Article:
Worldwide, there are “almost 6,800 languages in 228 countries [and] approximately 200 languages that have more than one million native speakers”. There are even less official nation states existing, according to various sources between 192 and 195. Obviously, not every single country or nation state exclusively contains citizens speaking only one language and we don’t need to seek out long, but instead take a look to member states of the European Union (EU) as there are countries like Belgium, Luxembourg and Ireland that are officially tri- and/or bilingual.
On one hand, this suggests the existence of a considerately strong movement of native speakers among the respective country’s citizens that are not willing to accept merely one mother language (as is the case in Ireland, where both Irish and English are officially recognized idioms). On the other hand, it might indicate the existence of a potential language conflict situation – and indeed there are multilingual nation states in which this proves to be the case. There are many such examples throughout the world, e.g. Belgium, Spain and its various autonomous communities) or the Canadian province Québec. In fact, established nation states are threatened to break in part due to their citizens speaking utterly different languages and instead of just one with varying accents and/or dialects. So how do countries deal with these issues? What are the possible consequences of using more than one official language among an established nation state and how might this shape the citizens’ perception and consciousness on a wider range?
In this essay I will at first give an overview of how the situation generally looks like in the following selected countries: Canada and its mostly francophone province Québec; the EU founding member state Belgium and the Baltic states Estonia, Latvia and Lithuania that collectively joined the EU in 2004, having faced significant language issues in the years before. What exactly had been threatening these countries and how is the linguistic question possibly intertwined with the countries’ history? At second and last I will try to answer the question of what influence the chosen countries’ linguistic situation can possibly have for the future in general – and for the political union within Europe in particular.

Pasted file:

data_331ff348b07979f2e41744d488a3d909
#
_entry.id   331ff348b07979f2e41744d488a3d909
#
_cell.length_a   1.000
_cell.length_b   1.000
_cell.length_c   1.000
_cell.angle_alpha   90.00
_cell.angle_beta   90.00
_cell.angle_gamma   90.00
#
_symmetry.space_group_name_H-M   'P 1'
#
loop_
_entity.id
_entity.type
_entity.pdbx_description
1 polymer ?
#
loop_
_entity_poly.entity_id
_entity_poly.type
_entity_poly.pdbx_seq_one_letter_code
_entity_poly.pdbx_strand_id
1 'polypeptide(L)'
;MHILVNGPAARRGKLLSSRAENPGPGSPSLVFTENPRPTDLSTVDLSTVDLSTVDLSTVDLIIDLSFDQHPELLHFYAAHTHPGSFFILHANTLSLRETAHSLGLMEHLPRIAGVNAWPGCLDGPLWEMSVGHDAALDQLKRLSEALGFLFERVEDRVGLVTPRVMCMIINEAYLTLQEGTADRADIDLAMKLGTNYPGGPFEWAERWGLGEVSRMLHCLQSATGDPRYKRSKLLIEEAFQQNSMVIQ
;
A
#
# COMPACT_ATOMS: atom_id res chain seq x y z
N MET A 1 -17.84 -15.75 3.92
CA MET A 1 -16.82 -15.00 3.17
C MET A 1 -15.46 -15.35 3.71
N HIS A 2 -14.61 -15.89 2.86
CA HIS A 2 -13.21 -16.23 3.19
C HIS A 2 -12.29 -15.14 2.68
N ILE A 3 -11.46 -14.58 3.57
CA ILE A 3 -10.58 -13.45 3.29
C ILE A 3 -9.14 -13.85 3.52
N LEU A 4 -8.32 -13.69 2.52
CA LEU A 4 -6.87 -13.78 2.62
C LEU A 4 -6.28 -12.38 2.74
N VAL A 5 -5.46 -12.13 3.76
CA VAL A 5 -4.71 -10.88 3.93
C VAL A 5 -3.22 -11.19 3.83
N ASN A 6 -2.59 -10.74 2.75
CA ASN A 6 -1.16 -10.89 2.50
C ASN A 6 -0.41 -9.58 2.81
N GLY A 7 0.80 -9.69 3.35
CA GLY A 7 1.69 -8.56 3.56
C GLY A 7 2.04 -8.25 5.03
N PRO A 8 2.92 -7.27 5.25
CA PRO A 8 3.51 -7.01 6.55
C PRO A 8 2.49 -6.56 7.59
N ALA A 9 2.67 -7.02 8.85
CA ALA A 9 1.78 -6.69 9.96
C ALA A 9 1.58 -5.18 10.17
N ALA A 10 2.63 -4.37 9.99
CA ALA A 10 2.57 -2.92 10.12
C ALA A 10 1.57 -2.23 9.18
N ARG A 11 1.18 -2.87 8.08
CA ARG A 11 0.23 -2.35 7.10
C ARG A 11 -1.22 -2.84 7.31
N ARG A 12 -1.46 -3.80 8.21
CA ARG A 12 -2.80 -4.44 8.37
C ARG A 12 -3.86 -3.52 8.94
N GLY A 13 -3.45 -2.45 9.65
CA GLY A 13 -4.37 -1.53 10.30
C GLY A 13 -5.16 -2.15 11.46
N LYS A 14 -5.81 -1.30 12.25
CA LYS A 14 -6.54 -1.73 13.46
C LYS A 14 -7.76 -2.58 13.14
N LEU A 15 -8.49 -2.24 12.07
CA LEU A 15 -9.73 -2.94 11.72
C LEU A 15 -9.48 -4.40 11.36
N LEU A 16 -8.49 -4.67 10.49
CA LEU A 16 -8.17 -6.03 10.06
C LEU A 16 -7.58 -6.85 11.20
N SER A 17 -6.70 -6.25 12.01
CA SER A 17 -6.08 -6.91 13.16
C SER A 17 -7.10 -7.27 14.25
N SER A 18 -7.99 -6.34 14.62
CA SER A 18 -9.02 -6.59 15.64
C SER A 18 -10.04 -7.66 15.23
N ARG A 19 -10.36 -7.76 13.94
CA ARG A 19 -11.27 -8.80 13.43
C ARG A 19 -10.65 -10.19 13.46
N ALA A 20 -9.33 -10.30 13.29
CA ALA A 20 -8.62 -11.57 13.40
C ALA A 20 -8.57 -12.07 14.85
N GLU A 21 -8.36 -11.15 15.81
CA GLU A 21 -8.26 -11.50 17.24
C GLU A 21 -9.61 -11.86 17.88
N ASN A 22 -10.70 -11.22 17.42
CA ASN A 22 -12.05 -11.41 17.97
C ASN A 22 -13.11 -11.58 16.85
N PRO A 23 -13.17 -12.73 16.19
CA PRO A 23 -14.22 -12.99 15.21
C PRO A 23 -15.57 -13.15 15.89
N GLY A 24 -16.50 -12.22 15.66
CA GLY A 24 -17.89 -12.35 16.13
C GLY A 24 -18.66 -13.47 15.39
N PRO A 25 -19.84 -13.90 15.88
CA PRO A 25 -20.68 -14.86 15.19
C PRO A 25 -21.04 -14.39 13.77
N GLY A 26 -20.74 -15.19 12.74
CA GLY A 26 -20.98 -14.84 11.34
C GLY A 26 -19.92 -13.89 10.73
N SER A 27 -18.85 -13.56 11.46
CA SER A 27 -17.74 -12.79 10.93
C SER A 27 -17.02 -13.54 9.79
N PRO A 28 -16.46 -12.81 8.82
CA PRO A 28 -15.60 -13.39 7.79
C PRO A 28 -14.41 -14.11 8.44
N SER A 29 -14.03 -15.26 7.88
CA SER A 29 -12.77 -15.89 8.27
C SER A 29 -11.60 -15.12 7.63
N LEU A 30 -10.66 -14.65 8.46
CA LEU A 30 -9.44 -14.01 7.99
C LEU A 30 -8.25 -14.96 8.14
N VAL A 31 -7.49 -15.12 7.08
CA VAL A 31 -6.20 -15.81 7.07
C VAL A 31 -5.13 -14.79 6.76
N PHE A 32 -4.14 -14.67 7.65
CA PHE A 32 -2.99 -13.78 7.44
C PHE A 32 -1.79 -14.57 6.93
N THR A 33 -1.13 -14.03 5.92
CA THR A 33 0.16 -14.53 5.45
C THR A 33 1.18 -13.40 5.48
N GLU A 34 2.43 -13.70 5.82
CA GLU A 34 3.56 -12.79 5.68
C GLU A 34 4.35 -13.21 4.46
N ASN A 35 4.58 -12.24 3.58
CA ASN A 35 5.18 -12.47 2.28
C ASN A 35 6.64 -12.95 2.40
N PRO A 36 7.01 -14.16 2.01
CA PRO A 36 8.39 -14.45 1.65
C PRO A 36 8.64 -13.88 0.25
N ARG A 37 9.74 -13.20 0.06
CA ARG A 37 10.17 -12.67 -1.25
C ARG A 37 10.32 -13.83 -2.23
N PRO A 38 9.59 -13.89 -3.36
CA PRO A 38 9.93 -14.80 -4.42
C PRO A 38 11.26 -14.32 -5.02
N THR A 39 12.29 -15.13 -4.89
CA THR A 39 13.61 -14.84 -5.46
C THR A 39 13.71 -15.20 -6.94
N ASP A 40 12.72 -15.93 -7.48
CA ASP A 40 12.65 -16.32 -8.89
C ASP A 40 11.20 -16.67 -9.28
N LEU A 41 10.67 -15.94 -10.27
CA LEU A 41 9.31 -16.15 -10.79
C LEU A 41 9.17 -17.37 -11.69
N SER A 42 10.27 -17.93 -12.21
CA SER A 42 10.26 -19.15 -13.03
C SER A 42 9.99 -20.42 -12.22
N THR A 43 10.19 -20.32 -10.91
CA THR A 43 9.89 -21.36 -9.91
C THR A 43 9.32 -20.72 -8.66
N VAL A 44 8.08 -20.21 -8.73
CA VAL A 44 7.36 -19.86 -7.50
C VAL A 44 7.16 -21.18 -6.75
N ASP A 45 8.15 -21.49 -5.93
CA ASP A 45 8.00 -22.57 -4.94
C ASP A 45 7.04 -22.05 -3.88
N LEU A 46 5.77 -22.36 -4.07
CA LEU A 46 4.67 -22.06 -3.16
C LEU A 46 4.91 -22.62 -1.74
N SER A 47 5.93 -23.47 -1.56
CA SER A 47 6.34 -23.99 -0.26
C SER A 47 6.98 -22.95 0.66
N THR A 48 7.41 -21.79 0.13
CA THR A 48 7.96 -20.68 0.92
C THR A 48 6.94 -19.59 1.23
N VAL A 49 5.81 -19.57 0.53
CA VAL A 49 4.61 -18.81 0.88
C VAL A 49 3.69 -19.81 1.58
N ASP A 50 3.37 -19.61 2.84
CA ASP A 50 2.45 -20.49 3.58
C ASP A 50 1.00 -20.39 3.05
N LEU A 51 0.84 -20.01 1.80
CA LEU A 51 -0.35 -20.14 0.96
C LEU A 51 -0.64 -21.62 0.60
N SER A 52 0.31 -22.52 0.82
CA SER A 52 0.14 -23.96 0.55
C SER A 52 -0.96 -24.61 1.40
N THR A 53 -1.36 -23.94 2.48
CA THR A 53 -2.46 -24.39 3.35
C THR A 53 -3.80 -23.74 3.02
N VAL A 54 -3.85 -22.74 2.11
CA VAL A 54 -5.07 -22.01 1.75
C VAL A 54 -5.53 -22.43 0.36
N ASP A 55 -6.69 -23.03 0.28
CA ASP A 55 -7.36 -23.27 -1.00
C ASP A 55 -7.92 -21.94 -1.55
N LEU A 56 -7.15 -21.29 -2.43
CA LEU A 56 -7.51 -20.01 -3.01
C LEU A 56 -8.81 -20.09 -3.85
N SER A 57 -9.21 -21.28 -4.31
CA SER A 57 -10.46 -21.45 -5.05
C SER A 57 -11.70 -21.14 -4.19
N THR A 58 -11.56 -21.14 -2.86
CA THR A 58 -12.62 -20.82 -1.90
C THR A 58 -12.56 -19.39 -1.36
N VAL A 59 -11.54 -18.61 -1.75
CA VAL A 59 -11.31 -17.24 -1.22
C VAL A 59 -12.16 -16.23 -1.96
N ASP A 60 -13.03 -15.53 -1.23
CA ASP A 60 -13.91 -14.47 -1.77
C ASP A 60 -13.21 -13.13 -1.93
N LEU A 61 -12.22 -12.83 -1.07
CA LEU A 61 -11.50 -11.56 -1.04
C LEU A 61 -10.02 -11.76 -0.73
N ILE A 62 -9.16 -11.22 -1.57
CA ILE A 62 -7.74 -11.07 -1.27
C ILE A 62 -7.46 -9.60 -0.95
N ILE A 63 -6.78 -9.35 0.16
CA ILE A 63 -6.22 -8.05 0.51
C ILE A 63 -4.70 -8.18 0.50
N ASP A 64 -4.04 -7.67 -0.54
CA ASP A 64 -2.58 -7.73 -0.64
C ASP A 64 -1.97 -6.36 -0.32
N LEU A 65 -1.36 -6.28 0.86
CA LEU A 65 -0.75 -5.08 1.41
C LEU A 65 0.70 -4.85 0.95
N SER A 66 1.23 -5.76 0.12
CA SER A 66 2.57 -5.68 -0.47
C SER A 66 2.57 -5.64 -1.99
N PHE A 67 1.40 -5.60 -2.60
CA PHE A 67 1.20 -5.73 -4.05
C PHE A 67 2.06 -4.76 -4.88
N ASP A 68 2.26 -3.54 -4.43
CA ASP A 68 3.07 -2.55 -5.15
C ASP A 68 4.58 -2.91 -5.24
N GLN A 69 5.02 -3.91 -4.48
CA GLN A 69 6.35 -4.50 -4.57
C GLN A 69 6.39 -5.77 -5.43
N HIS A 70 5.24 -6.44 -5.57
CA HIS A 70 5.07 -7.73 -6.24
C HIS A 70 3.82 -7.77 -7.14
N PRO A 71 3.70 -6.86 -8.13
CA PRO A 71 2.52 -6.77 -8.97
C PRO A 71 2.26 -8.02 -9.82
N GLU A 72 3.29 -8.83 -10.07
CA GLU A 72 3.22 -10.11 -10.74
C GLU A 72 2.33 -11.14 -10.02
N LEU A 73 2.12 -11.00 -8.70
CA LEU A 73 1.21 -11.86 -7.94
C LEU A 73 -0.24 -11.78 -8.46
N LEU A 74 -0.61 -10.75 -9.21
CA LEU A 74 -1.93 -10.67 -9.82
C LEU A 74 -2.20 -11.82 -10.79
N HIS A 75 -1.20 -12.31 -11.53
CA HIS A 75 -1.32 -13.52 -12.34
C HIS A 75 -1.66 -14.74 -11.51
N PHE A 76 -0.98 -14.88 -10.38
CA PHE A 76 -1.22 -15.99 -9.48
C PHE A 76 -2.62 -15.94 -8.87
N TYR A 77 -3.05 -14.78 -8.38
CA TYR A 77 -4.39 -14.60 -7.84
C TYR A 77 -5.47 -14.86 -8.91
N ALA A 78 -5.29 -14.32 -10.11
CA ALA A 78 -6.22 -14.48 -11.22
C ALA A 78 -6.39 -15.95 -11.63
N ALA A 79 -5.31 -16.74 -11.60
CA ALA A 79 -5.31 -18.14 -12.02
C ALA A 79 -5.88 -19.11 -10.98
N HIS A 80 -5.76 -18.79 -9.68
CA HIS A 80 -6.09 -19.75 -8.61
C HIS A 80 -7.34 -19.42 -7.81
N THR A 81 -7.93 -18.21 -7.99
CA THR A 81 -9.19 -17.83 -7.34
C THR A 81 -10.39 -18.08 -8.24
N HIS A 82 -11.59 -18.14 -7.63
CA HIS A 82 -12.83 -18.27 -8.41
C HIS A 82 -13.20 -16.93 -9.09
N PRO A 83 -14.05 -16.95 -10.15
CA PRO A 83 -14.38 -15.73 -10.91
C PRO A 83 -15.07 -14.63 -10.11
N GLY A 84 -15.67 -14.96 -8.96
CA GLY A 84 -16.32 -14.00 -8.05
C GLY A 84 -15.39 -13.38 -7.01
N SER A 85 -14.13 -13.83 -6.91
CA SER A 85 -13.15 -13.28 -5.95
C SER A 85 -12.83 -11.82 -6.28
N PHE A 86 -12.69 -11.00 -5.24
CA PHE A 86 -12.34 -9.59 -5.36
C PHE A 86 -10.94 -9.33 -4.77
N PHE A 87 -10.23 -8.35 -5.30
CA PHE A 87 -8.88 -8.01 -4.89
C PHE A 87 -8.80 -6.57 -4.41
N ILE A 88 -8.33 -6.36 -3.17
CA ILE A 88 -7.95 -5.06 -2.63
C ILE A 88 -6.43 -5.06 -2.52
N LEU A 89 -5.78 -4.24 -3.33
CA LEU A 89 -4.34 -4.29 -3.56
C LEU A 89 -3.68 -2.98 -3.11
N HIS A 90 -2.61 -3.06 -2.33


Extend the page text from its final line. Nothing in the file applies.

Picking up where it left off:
To begin with I shall focus on a rather classical example of bilingualism: the French Canadian province Québec. The topic is, in fact, too widesprad and complex to be met here accordingly, however, it will be helpful to have a look on how things were being handled outside Europe first of all. It is sometimes argued that before the so-called Quiet Revolution in 1960, there had generally been a rather friendly and uncomplicated interaction between the anglo- and francophones within Québec, but “it should not be presumed that [the language issue] was absent before [it]”. Ever since New France, as the province was labelled until 1763, had been conquered by the British, “concern started to be expressed about the preservation of the French language”. It took less than a century until French became a minority language and after the 1840ies, “the French Canadian nation defined itself increasingly as a minority nation, besieged and threatened” – a strong nationalistic feeling developed in the following decades, but the language struggle only began. In the middle of an ever-growing English-speaking population surrounding Québec, the French language had been threatened by anglicisms: It is said that, “a language that is static, and develops in isolation, rarely is a dynamic one, [but here] [b]orrowing was largely one-sided, as the French language became peppered with anglicisms, and the English language remained largely unaffected”. Reason for this had been the British dominion: “business fell increasingly into the hands of anglophones, the English language became ever more prominent, and unable to describe business and scientific terms in their language, francophones used the English language instead”. Another serious problem had been the steady decline of quality of the French language, both in terms of grammar and phonetics; the “corrupted language” was even given a proper name: joual.
From the 1840ies on, the French language had been in a minority situation all over the country, except in Québec – the francophones here “saw themselves as the centre, or the mainstay, of the nation”, with fellow French speaking citizens in the surrounding provinces as their “vanguard, the outposts” and there would be regularly problems with discrimination in the so-called diaspora. Whereas Québec saw itself as “an oasis of tolerance, going out of its way to be generous to its own anglophone minority” it would soon “complain about the dominance of the minority”: the anglophones within.
 Järve: „Language Battles in the Baltic States 1989 to 2002”, p.92.
 See http://geography.about.com/cs/countries/a/numbercountries.htm.
 As this is arguably the case in countries like the Netherlands, France and Germany.
 A period of rapid change in Québec in the 1960s. It was characterized by the rapid and effective secularisation of society, the creation of an État-Providence (welfare state) [and] a transformation of the national identity among Francophone Quebecers (from Canadien français to Québécois). See http://www.wordiq.com/definition/Quiet_Revolution.
 Bélanger: “The Rise of the Language Issue since the Quiet Revolution”. See